Review: A Day in the Life of Ancient Rome by Alberto Angela

A Day in the Life of Ancient Rome [2007/09] ★★★★

This book about ancient Rome is written in a conversational style, and we walk through the ancient city with the author who acts as our guide, pointing to us various curiosities we encounter in our journey through the day. From 6:00 a.m., the time to explore one as yet silent domus of a wealthy Roman citizen, to 9:00 p.m., the time when, ordinarily, a Roman banquet nears its end, we spend the day exploring the lives of the wealthy, the poor and the slaves in the world’s most populous city in the year 115 CE, while the author also comments on such topics as Roman religion, professions, education, money, games and food. The book, translated from the Italian by Gregory Conti, is quite introductory, but still wondrous, and even those who are familiar with the lives of Romans are bound to pick up some interesting facts to explore further.

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May 2019 Wrap-Up

This is Bessie Head’s debut novel and what a debut it is! Set in Botswana, the story tells of a refugee from South Africa Makhaya who, together with idealistic Englishman Gilbert Balfour, helps to transform the village of Golema Mmidi, finally seeing it rising above the tyranny and oppression. Head’s writing style means that the plot is very easy to follow, and every character is complex and multi-dimensional.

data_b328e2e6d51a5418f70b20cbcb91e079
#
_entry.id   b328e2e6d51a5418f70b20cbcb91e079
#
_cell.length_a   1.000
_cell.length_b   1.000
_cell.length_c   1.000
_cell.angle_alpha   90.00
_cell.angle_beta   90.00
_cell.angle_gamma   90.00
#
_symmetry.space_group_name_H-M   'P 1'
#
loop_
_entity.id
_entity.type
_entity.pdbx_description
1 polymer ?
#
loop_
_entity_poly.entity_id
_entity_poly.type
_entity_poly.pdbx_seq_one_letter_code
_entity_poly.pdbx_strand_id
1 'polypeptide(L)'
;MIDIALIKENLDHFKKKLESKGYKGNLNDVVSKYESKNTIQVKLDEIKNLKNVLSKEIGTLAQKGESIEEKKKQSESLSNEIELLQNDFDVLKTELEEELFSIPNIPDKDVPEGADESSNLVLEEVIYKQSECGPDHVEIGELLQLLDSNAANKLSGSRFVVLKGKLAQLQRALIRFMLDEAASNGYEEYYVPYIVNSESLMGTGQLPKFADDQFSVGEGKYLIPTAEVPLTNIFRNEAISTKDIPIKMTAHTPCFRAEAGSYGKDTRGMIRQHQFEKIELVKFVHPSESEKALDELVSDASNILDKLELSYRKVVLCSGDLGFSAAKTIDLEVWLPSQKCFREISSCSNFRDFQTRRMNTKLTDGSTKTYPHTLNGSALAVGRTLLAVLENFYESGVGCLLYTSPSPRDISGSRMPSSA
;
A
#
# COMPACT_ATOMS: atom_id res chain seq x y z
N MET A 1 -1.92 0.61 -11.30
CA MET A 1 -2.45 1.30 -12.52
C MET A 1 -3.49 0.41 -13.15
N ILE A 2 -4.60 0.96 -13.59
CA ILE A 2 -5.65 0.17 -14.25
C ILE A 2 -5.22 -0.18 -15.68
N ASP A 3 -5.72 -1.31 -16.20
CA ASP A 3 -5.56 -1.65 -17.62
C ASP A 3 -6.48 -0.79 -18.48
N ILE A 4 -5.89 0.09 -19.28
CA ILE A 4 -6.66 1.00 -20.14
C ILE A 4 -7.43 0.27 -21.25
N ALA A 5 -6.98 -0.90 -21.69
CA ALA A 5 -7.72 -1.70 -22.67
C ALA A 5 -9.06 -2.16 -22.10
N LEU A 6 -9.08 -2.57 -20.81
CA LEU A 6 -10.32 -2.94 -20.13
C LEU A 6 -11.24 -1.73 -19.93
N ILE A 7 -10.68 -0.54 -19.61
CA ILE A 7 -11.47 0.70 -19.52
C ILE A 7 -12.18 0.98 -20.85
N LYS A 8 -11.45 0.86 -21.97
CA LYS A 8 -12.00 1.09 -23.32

• Hunger [1890] ★★★★★

Written before many famous existentialist writers put their pens to paper, including Kafka and Camus, this short novel by Knut Hamsun is a convincing portrayal of one man trying to find his way and survive in a big city. Having no money, the unnamed narrator’s hunger and lack of shelter are palpable in the story as he also faces other hardship and absurdities of life. Very much an introspective novel, Hunger focuses on such themes as loneliness and oppression of the human spirit.  Continue reading “May 2019 Wrap-Up”